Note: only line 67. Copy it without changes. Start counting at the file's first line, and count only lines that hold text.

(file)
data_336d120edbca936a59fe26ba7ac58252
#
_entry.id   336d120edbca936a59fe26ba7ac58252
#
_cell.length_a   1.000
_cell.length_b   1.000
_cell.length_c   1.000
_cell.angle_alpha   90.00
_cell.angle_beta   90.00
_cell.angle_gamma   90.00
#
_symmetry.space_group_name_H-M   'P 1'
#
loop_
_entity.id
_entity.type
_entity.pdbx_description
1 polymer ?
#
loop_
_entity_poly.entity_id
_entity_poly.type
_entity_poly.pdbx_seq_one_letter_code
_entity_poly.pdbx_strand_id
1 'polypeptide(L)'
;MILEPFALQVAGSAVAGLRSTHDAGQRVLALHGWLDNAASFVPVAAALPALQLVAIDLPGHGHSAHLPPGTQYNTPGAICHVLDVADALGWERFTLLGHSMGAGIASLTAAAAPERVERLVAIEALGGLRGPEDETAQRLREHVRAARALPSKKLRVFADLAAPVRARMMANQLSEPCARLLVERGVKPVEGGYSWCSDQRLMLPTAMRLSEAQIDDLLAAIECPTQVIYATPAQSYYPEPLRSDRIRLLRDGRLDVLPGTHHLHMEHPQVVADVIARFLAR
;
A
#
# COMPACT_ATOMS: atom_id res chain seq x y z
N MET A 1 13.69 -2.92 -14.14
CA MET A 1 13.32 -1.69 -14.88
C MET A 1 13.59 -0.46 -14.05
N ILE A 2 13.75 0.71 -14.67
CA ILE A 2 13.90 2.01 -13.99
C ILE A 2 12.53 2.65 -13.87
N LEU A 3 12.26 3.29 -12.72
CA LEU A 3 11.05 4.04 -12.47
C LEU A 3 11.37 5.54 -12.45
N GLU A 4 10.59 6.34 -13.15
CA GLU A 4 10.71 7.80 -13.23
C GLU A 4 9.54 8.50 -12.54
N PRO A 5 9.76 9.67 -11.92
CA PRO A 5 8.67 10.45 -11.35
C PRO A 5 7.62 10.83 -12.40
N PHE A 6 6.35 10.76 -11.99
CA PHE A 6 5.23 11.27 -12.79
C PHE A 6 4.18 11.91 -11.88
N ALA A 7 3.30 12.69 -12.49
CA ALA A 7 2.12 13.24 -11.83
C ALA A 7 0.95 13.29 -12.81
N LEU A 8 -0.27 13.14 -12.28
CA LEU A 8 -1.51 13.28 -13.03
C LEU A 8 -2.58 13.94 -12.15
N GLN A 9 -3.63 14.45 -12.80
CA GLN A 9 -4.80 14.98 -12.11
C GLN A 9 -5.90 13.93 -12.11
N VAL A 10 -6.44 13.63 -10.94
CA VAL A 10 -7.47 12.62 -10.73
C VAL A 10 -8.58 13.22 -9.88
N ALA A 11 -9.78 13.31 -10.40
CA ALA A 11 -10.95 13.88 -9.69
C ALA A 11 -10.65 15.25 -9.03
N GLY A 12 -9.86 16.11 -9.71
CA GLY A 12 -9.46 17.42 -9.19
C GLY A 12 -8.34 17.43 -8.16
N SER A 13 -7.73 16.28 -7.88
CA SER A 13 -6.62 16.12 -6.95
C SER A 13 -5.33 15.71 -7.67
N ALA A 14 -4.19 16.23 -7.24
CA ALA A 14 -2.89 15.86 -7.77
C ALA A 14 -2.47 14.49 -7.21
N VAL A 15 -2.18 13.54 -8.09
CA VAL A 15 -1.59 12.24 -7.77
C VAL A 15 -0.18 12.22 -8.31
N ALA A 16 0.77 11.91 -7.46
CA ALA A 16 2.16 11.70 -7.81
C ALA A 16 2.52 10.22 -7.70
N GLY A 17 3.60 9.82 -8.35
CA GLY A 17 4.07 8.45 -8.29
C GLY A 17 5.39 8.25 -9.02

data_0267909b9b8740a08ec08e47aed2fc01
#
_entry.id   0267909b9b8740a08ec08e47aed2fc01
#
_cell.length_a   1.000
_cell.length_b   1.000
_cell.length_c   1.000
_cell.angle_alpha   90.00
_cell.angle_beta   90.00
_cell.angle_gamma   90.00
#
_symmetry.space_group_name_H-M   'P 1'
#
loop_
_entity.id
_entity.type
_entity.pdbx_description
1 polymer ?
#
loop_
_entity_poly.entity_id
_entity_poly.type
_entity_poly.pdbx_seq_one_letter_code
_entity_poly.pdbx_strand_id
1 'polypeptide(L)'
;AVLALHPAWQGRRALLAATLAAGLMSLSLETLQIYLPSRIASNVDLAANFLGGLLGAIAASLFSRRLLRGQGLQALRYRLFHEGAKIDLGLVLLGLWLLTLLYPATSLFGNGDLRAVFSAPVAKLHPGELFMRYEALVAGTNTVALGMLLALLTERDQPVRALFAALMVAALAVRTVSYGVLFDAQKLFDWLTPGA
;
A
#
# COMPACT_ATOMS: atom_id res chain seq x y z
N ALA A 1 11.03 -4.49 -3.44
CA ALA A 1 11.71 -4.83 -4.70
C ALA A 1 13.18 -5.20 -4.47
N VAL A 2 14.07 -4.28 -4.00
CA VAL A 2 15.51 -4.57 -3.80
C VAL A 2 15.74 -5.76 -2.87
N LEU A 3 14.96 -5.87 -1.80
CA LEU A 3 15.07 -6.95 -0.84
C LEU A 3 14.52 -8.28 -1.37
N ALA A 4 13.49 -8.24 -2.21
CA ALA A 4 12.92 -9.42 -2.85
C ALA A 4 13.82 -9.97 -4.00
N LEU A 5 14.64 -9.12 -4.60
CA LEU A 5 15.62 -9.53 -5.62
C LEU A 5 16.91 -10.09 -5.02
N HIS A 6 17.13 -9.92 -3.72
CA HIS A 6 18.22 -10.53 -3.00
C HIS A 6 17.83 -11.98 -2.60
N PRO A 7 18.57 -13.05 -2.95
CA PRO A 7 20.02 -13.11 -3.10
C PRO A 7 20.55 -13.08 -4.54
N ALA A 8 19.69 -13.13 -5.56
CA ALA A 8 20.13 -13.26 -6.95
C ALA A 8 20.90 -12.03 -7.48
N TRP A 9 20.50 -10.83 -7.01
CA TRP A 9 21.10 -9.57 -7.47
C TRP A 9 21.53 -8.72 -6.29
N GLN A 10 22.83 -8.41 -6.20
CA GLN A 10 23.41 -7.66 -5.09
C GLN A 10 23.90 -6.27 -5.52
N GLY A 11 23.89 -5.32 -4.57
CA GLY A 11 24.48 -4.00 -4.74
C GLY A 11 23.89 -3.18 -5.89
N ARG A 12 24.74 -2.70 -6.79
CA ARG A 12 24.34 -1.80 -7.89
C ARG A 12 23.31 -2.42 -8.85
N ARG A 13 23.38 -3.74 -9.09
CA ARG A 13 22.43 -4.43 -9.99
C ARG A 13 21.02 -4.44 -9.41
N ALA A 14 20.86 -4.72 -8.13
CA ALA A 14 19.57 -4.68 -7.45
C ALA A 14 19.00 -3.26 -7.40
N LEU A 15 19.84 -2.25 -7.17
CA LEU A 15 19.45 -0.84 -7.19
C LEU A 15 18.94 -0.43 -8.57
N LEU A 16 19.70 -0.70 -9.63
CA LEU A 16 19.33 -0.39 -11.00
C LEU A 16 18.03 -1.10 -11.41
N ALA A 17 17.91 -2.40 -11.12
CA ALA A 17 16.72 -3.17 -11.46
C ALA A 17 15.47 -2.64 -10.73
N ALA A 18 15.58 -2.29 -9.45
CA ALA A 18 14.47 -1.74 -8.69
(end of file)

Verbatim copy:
N SER A 13 -7.73 16.28 -7.88